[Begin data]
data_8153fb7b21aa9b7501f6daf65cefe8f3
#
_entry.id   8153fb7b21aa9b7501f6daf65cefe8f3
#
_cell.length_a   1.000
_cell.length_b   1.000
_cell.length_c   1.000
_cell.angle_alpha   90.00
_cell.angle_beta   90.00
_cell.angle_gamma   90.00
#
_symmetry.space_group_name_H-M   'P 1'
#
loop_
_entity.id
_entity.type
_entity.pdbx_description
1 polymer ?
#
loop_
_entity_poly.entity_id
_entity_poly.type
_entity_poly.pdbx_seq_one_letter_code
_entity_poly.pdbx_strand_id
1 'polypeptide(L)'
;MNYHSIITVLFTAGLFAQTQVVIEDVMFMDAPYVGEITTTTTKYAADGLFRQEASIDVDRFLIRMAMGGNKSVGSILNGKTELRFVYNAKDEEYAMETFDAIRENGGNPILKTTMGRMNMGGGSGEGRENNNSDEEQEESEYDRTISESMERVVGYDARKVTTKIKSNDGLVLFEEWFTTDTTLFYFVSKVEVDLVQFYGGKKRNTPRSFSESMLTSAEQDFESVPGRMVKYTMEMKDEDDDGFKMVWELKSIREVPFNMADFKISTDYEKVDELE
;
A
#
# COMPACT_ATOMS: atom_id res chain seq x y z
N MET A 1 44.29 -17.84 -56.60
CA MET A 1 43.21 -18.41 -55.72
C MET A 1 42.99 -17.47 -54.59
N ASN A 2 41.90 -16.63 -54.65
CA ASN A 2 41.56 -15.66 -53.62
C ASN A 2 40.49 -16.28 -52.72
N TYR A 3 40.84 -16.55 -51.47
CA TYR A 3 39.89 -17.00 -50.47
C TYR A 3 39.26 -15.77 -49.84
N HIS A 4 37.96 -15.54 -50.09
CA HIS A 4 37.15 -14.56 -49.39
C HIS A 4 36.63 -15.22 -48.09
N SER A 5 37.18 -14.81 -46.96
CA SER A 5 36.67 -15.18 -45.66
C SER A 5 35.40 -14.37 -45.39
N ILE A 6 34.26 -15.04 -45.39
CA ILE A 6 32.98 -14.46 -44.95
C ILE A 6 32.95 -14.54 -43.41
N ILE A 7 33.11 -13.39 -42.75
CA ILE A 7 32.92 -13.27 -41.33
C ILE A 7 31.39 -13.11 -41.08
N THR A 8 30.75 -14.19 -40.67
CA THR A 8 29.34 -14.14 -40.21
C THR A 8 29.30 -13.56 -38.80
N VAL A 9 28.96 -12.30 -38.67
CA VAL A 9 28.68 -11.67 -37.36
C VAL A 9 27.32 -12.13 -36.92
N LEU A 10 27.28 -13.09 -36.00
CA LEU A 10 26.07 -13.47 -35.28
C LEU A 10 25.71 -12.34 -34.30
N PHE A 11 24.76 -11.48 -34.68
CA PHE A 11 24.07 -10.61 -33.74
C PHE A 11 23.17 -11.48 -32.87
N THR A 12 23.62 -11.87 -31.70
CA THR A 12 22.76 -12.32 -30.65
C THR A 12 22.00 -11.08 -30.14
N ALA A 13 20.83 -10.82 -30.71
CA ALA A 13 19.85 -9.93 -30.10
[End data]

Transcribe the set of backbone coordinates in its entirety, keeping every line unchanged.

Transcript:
data_8153fb7b21aa9b7501f6daf65cefe8f3
#
_entry.id   8153fb7b21aa9b7501f6daf65cefe8f3
#
_cell.length_a   1.000
_cell.length_b   1.000
_cell.length_c   1.000
_cell.angle_alpha   90.00
_cell.angle_beta   90.00
_cell.angle_gamma   90.00
#
_symmetry.space_group_name_H-M   'P 1'
#
loop_
_entity.id
_entity.type
_entity.pdbx_description
1 polymer ?
#
loop_
_entity_poly.entity_id
_entity_poly.type
_entity_poly.pdbx_seq_one_letter_code
_entity_poly.pdbx_strand_id
1 'polypeptide(L)'
;MNYHSIITVLFTAGLFAQTQVVIEDVMFMDAPYVGEITTTTTKYAADGLFRQEASIDVDRFLIRMAMGGNKSVGSILNGKTELRFVYNAKDEEYAMETFDAIRENGGNPILKTTMGRMNMGGGSGEGRENNNSDEEQEESEYDRTISESMERVVGYDARKVTTKIKSNDGLVLFEEWFTTDTTLFYFVSKVEVDLVQFYGGKKRNTPRSFSESMLTSAEQDFESVPGRMVKYTMEMKDEDDDGFKMVWELKSIREVPFNMADFKISTDYEKVDELE
;
A
#
# COMPACT_ATOMS: atom_id res chain seq x y z
N MET A 1 44.29 -17.84 -56.60
CA MET A 1 43.21 -18.41 -55.72
C MET A 1 42.99 -17.47 -54.59
N ASN A 2 41.90 -16.63 -54.65
CA ASN A 2 41.56 -15.66 -53.62
C ASN A 2 40.49 -16.28 -52.72
N TYR A 3 40.84 -16.55 -51.47
CA TYR A 3 39.89 -17.00 -50.47
C TYR A 3 39.26 -15.77 -49.84
N HIS A 4 37.96 -15.54 -50.09
CA HIS A 4 37.15 -14.56 -49.39
C HIS A 4 36.63 -15.22 -48.09
N SER A 5 37.18 -14.81 -46.96
CA SER A 5 36.67 -15.18 -45.66
C SER A 5 35.40 -14.37 -45.39
N ILE A 6 34.26 -15.04 -45.39
CA ILE A 6 32.98 -14.46 -44.95
C ILE A 6 32.95 -14.54 -43.41
N ILE A 7 33.11 -13.39 -42.75
CA ILE A 7 32.92 -13.27 -41.33
C ILE A 7 31.39 -13.11 -41.08
N THR A 8 30.75 -14.19 -40.67
CA THR A 8 29.34 -14.14 -40.21
C THR A 8 29.30 -13.56 -38.80
N VAL A 9 28.96 -12.30 -38.67
CA VAL A 9 28.68 -11.67 -37.36
C VAL A 9 27.32 -12.13 -36.92
N LEU A 10 27.28 -13.09 -36.00
CA LEU A 10 26.07 -13.47 -35.28
C LEU A 10 25.71 -12.34 -34.30
N PHE A 11 24.76 -11.48 -34.68
CA PHE A 11 24.07 -10.61 -33.74
C PHE A 11 23.17 -11.48 -32.87
N THR A 12 23.62 -11.87 -31.70
CA THR A 12 22.76 -12.32 -30.65
C THR A 12 22.00 -11.08 -30.14
N ALA A 13 20.83 -10.82 -30.71
CA ALA A 13 19.85 -9.93 -30.10